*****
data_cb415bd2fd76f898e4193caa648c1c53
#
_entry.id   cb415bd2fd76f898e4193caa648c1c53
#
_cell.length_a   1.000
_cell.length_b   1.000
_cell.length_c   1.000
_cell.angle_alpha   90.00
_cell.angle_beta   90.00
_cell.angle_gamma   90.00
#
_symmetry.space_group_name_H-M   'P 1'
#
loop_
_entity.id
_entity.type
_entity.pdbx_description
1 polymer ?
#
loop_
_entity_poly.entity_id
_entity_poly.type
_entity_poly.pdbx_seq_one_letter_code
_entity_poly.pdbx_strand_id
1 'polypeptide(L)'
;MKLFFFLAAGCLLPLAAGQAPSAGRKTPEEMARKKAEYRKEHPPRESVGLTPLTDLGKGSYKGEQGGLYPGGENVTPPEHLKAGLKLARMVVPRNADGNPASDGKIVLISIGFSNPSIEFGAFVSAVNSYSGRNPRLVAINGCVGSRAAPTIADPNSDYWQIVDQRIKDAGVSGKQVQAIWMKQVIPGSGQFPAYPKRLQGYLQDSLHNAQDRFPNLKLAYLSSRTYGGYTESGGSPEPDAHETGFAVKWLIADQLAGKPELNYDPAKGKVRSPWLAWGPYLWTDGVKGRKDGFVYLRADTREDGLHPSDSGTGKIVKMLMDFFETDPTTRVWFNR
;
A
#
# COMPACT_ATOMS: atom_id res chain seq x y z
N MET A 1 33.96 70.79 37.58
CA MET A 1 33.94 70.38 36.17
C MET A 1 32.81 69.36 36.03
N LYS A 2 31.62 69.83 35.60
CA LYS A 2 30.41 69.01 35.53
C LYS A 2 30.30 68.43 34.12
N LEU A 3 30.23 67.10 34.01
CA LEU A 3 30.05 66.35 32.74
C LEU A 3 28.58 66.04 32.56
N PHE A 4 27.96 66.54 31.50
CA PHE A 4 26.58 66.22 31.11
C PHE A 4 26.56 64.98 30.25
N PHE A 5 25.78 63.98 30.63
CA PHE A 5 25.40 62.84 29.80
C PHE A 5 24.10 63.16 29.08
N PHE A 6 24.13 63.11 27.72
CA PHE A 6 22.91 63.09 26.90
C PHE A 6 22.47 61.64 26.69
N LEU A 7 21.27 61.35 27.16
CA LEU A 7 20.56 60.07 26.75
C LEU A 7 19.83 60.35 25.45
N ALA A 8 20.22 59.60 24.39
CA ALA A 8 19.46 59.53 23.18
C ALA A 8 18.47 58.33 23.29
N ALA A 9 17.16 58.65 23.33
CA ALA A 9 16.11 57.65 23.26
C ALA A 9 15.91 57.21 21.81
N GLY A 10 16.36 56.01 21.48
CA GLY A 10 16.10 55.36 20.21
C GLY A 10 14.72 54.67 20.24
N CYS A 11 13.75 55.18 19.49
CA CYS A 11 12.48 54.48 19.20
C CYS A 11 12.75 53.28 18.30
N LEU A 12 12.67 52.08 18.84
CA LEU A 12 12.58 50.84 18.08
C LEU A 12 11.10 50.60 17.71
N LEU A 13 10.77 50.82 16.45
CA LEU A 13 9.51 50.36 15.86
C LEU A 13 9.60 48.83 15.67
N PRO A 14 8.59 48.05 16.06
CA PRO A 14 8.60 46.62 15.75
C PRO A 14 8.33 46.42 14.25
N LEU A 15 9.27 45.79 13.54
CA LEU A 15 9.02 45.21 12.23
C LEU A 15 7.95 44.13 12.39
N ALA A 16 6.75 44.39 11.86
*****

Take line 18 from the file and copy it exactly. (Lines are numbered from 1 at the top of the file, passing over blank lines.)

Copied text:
1 polymer ?